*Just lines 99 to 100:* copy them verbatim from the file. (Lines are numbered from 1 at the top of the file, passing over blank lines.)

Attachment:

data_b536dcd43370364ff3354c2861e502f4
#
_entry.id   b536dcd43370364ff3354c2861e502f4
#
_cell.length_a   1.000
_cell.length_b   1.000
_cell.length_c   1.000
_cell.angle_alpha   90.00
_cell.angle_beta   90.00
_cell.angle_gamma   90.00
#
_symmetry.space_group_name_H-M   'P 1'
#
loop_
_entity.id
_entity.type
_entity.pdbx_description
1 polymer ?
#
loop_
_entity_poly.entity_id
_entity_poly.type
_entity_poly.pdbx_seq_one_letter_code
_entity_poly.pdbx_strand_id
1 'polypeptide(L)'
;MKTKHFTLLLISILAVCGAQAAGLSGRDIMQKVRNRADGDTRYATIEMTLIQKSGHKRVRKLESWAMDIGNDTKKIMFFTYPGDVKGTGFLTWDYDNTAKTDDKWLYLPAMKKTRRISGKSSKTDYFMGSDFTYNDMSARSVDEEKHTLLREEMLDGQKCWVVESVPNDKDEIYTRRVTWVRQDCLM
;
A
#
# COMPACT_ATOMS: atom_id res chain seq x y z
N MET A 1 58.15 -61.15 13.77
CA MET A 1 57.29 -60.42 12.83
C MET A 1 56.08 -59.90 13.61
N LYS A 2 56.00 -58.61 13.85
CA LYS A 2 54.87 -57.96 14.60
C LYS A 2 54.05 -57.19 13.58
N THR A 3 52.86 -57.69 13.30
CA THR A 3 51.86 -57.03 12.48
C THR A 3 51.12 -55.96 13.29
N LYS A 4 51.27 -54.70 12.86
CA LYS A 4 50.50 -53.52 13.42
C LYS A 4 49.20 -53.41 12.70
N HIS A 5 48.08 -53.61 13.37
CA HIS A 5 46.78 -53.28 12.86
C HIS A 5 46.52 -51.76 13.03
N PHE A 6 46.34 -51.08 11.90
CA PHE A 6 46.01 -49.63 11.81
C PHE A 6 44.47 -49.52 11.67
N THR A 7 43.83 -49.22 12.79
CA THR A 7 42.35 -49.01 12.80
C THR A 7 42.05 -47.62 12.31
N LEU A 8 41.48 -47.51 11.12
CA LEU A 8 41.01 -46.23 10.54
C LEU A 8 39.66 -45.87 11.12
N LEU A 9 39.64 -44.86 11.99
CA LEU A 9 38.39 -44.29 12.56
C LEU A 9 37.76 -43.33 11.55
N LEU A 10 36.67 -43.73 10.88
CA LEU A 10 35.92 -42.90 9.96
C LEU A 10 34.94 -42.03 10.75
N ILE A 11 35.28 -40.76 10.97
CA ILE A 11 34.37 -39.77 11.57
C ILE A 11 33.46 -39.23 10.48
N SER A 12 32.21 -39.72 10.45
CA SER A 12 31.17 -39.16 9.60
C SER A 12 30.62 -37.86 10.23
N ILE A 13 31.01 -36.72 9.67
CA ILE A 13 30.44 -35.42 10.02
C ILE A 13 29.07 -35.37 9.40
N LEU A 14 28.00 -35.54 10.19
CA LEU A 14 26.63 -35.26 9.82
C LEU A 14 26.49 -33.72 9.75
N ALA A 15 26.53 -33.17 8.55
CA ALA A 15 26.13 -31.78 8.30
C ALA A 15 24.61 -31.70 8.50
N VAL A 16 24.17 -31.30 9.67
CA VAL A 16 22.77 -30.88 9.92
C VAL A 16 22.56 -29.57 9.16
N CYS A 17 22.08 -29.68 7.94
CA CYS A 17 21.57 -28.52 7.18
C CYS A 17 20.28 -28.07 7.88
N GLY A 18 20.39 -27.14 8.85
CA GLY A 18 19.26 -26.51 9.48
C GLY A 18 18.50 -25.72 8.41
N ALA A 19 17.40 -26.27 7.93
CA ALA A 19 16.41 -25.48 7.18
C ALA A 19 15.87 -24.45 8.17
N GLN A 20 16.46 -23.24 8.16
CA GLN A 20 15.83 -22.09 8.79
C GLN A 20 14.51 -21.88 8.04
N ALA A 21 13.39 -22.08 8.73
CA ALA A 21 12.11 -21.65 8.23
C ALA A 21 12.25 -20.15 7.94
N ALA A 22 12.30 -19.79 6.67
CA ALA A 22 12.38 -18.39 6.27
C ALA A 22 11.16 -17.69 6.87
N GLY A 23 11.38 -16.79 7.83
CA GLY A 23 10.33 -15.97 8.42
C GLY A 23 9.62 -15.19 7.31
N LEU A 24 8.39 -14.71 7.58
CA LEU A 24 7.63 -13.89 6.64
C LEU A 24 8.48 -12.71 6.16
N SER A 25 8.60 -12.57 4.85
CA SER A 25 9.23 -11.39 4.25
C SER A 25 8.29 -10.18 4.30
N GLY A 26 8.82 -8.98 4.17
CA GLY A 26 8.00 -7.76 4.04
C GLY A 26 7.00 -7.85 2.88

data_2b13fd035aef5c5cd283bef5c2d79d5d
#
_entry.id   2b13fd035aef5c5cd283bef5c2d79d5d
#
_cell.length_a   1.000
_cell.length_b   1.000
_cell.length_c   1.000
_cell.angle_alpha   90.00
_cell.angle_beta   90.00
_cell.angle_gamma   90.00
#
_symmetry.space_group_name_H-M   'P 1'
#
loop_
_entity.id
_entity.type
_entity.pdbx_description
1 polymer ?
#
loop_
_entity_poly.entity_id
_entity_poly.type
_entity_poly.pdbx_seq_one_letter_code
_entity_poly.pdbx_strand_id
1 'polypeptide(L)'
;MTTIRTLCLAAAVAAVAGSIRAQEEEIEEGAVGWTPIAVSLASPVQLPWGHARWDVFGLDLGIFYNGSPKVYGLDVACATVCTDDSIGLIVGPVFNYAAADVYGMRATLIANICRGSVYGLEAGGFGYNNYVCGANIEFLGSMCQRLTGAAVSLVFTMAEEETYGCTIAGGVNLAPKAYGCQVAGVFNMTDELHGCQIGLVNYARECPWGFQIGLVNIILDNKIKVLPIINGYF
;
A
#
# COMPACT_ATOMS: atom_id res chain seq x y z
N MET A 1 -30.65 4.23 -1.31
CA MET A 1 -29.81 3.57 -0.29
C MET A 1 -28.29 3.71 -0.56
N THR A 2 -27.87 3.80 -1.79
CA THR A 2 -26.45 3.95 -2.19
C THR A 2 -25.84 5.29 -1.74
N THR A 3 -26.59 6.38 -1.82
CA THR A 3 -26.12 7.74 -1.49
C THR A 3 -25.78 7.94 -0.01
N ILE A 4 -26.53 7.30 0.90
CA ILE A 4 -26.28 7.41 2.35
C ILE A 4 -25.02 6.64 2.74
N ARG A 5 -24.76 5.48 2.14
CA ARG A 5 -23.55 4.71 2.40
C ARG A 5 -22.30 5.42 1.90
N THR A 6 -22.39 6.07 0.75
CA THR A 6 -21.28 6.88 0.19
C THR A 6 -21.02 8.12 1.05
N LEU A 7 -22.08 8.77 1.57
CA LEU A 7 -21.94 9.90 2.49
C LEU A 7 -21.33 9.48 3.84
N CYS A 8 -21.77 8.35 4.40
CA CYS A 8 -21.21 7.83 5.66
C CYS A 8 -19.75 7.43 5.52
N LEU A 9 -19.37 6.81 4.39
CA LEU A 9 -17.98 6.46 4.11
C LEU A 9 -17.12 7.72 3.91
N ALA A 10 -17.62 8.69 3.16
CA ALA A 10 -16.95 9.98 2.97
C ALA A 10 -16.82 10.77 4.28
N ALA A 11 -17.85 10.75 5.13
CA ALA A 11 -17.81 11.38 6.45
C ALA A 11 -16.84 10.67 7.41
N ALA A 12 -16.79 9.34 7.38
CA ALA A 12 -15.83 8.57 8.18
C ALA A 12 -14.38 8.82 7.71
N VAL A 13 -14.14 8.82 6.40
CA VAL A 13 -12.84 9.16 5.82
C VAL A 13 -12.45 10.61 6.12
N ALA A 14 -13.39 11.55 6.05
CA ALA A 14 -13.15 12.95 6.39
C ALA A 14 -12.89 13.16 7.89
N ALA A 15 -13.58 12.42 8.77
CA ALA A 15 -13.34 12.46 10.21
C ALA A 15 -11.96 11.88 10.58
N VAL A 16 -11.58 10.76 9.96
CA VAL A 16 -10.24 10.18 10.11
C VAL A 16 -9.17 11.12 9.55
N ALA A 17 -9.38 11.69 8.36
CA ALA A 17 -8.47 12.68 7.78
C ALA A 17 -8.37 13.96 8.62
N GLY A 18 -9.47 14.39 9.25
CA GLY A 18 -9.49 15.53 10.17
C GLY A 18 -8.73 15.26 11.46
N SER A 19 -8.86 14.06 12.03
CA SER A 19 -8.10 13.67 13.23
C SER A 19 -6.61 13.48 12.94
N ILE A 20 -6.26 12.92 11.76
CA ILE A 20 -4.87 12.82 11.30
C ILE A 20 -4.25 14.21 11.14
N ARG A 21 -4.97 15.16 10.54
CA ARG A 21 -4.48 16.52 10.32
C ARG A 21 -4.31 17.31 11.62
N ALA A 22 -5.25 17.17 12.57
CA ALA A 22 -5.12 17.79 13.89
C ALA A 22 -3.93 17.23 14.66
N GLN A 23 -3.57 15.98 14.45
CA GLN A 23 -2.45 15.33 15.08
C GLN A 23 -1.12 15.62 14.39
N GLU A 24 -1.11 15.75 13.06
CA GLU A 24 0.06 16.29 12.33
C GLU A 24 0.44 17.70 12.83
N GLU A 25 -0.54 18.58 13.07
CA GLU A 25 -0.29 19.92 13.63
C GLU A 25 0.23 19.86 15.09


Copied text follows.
C GLY A 23 9.62 -15.19 7.31
N LEU A 24 8.39 -14.71 7.58